Eclectic gardening style, drawing from 45 years of interest and experience. Mostly plant in raised beds and containers primarily using intensive gardening techniques.
Alex

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Pebbles
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Ha ha ha ha!!! :lol: :lol: :lol: :lol: :lol:

Glad you have a good sense of humour Alex. Hope you enjoy your muffins - don't eat them all today so at least I know she will be safe tomorrow as well :wink:

Oh and it sounds like you are a very intellectual person.

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hendi_alex
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"Oh and it sounds like you are a very intellectual person."

Just goes to show how easy it is to get a distorted impression of a poster on the internet! Just listen to one of my walks around the yard, with my 'quaint' southern drawl, and obvious butchering of the King's English, and you will be closer to the truth of the matter.
Eclectic gardening style, drawing from 45 years of interest and experience. Mostly plant in raised beds and containers primarily using intensive gardening techniques.
Alex

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Pebbles
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Don't be so modest Alex. It is refreshing to hear a different accent.

Just been able to hear your voice. I said to hubby that I can't listen to the videos because the sound system doesn't work but he said it was muted - I bet you think I'm a bit thick eh? :oops:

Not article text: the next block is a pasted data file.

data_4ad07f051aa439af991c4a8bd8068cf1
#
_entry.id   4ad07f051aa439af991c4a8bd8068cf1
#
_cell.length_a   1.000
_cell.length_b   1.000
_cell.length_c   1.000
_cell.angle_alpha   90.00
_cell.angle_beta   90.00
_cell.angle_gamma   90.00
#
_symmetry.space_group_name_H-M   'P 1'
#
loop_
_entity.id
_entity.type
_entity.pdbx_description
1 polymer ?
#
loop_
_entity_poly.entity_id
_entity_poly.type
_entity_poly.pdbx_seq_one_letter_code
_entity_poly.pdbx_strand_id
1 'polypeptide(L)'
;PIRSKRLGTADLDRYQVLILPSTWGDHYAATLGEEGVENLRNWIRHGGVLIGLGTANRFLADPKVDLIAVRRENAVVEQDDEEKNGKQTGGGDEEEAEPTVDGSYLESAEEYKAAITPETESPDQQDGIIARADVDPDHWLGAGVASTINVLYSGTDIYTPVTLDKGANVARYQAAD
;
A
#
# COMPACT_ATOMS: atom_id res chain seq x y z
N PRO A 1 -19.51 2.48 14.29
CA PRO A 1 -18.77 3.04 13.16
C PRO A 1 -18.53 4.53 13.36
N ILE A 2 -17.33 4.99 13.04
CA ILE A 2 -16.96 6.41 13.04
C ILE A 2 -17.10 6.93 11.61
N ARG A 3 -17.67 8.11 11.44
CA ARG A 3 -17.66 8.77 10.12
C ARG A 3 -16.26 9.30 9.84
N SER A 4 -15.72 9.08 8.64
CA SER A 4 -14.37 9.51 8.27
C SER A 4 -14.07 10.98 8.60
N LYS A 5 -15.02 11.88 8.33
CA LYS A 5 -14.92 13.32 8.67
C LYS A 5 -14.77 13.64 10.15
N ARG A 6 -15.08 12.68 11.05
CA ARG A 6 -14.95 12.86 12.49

Any how, I already said your plants and veg and fruits were healthy and fantastic but must mention I love your patio. You should re-name yourself - Handi-Alex instead of Hendi Alex. (Handy as in handy-man) :wink:

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hendi_alex
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That is one thing that I can thank my dad for. He passed on an outlook that basically says [don't pay anyone to do something that you can do for yourself.] He also felt that through careful observation and patience, a person could do most anything himself/herself. That kind of outlook certainly makes a person more self sufficient and also allows one to live much higher than would otherwise be possible on whatever income is available. You may enjoy some photos from my flickr site of my latest ambitious project. I have been renovating my daughter's new home by stripping down to the studs and subfloor, replacing the plumbing, electrical, insulation. Have been redesigning and re-constructing beam/roof areas in several parts of the house. Have been completing all phases of the work mostly alone with wife and daughter as helpers. Has been quite a project over the past year but is finally coming back together.

Here is yours truly in the kitchen area after demolition kitchen and dining and removing the partition between. That was late last summer.

[img]https://farm3.static.flickr.com/2303/2487155343_f01668f50a.jpg[/img]

My flickr site shows a lot of before, deconstruction, and construction photos if interested.

https://www.flickr.com/photos/15582147@N04/collections/72157606957672675/